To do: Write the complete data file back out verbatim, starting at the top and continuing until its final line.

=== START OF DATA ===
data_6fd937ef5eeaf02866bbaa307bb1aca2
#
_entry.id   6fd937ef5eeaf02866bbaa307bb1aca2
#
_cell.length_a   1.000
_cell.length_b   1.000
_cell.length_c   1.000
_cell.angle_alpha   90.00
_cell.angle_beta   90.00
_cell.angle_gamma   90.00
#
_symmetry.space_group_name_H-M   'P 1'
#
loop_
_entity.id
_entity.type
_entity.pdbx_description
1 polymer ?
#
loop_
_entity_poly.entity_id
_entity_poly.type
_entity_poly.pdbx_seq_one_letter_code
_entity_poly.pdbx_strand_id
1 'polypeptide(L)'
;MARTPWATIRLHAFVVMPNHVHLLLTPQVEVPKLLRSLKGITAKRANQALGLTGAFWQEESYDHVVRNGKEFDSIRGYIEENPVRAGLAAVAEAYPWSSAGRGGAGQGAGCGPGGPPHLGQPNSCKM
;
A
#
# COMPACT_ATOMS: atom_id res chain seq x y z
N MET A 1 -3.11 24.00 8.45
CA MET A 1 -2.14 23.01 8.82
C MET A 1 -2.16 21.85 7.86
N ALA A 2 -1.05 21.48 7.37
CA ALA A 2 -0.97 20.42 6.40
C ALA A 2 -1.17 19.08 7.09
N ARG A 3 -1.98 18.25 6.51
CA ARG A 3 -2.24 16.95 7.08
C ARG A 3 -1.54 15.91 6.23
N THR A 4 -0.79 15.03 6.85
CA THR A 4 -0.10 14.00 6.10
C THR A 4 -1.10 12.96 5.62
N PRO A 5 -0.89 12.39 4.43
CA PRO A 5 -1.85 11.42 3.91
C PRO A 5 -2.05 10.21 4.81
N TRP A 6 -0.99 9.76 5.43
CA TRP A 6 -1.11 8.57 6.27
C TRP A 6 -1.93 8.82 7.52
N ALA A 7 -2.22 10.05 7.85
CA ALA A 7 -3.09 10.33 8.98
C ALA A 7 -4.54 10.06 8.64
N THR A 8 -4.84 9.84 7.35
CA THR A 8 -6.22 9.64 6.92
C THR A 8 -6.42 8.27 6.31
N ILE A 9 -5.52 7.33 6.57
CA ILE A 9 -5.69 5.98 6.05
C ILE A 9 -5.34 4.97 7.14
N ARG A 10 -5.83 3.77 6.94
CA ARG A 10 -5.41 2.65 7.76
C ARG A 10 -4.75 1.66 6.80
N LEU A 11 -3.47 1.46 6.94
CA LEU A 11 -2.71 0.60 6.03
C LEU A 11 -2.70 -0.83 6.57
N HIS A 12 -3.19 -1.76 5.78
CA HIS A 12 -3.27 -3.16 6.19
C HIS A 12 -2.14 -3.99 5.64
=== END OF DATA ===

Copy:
data_6fd937ef5eeaf02866bbaa307bb1aca2
#
_entry.id   6fd937ef5eeaf02866bbaa307bb1aca2
#
_cell.length_a   1.000
_cell.length_b   1.000
_cell.length_c   1.000
_cell.angle_alpha   90.00
_cell.angle_beta   90.00
_cell.angle_gamma   90.00
#
_symmetry.space_group_name_H-M   'P 1'
#
loop_
_entity.id
_entity.type
_entity.pdbx_description
1 polymer ?
#
loop_
_entity_poly.entity_id
_entity_poly.type
_entity_poly.pdbx_seq_one_letter_code
_entity_poly.pdbx_strand_id
1 'polypeptide(L)'
;MARTPWATIRLHAFVVMPNHVHLLLTPQVEVPKLLRSLKGITAKRANQALGLTGAFWQEESYDHVVRNGKEFDSIRGYIEENPVRAGLAAVAEAYPWSSAGRGGAGQGAGCGPGGPPHLGQPNSCKM
;
A
#
# COMPACT_ATOMS: atom_id res chain seq x y z
N MET A 1 -3.11 24.00 8.45
CA MET A 1 -2.14 23.01 8.82
C MET A 1 -2.16 21.85 7.86
N ALA A 2 -1.05 21.48 7.37
CA ALA A 2 -0.97 20.42 6.40
C ALA A 2 -1.17 19.08 7.09
N ARG A 3 -1.98 18.25 6.51
CA ARG A 3 -2.24 16.95 7.08
C ARG A 3 -1.54 15.91 6.23
N THR A 4 -0.79 15.03 6.85
CA THR A 4 -0.10 14.00 6.10
C THR A 4 -1.10 12.96 5.62
N PRO A 5 -0.89 12.39 4.43
CA PRO A 5 -1.85 11.42 3.91
C PRO A 5 -2.05 10.21 4.81
N TRP A 6 -0.99 9.76 5.43
CA TRP A 6 -1.11 8.57 6.27
C TRP A 6 -1.93 8.82 7.52
N ALA A 7 -2.22 10.05 7.85
CA ALA A 7 -3.09 10.33 8.98
C ALA A 7 -4.54 10.06 8.64
N THR A 8 -4.84 9.84 7.35
CA THR A 8 -6.22 9.64 6.92
C THR A 8 -6.42 8.27 6.31
N ILE A 9 -5.52 7.33 6.57
CA ILE A 9 -5.69 5.98 6.05
C ILE A 9 -5.34 4.97 7.14
N ARG A 10 -5.83 3.77 6.94
CA ARG A 10 -5.41 2.65 7.76
C ARG A 10 -4.75 1.66 6.80
N LEU A 11 -3.47 1.46 6.94
CA LEU A 11 -2.71 0.60 6.03
C LEU A 11 -2.70 -0.83 6.57
N HIS A 12 -3.19 -1.76 5.78
CA HIS A 12 -3.27 -3.16 6.19
C HIS A 12 -2.14 -3.99 5.64